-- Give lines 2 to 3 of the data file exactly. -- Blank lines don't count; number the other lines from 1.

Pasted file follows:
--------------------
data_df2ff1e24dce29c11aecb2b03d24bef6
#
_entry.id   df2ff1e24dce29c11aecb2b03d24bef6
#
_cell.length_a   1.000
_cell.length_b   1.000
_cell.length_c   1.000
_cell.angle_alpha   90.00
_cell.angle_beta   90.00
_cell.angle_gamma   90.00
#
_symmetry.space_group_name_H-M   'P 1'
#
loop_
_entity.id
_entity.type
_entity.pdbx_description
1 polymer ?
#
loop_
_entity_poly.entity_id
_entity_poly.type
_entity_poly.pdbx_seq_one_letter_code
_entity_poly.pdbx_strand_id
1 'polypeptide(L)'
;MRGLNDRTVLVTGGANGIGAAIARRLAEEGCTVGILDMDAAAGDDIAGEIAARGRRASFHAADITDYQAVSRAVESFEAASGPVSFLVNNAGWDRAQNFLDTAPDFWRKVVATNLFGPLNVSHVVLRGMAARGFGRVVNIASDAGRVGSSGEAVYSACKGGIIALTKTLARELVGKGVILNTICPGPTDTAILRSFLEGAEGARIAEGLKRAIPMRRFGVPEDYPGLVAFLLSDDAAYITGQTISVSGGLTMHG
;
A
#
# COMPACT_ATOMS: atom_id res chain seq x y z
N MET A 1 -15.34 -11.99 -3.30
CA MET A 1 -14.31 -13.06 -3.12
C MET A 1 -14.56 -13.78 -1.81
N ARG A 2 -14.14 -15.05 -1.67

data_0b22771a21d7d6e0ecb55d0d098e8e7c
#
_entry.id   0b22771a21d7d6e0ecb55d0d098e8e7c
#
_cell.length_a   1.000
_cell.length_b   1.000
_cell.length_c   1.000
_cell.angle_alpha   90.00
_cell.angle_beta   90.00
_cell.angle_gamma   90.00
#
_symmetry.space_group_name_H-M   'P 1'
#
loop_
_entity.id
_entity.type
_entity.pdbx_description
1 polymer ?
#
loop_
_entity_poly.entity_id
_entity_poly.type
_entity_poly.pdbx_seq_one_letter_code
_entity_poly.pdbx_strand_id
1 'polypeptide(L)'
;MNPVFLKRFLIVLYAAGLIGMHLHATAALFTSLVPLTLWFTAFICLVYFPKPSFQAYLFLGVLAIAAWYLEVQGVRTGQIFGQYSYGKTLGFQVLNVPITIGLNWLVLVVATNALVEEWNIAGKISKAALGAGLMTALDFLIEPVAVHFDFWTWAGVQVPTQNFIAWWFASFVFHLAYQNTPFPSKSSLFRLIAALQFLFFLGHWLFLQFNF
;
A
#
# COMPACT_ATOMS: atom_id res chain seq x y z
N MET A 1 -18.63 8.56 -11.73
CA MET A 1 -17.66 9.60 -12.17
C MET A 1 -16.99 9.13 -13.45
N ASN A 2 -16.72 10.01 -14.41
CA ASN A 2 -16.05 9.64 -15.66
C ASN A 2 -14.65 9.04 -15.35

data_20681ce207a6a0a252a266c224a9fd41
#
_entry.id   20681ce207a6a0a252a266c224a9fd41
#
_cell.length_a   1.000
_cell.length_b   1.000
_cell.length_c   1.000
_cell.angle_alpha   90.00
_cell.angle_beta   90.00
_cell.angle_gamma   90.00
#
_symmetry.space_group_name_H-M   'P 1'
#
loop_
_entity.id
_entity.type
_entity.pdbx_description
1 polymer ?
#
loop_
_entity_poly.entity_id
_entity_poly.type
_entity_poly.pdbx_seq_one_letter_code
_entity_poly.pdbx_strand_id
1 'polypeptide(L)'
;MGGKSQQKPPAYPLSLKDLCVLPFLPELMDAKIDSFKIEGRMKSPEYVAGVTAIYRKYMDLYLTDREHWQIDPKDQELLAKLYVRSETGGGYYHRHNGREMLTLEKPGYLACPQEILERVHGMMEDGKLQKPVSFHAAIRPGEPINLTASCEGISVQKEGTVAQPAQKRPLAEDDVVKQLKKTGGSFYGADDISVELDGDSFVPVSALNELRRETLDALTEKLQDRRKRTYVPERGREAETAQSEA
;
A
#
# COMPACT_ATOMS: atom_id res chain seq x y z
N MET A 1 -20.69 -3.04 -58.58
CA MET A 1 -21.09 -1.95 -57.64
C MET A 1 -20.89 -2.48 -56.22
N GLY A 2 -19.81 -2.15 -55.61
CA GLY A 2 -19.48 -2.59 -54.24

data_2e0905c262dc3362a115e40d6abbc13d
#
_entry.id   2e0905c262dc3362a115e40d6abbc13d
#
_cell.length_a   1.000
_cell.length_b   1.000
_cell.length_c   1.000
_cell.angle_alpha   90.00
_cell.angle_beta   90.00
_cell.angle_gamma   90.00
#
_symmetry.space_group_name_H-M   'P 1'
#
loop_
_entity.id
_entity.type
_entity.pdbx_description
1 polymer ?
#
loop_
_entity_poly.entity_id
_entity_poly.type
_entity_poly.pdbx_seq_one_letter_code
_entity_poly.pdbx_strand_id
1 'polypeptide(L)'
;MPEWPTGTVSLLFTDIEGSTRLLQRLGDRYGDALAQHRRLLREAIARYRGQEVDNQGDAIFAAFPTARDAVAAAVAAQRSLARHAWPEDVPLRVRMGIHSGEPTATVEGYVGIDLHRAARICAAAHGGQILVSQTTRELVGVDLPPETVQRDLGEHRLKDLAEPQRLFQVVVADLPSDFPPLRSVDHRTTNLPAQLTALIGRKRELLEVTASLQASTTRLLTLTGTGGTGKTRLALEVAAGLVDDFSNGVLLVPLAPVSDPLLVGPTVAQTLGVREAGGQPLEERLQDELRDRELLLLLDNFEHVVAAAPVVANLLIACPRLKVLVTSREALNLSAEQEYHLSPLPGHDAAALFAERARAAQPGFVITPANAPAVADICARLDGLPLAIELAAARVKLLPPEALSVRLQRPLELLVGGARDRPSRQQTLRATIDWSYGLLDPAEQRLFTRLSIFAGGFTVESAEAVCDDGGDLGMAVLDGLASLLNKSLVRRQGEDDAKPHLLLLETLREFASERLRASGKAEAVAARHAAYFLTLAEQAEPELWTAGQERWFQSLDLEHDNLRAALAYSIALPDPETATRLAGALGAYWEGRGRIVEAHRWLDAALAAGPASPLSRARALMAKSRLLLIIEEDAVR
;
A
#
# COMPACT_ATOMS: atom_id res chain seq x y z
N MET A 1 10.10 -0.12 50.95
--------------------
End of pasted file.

#
_entry.id   df2ff1e24dce29c11aecb2b03d24bef6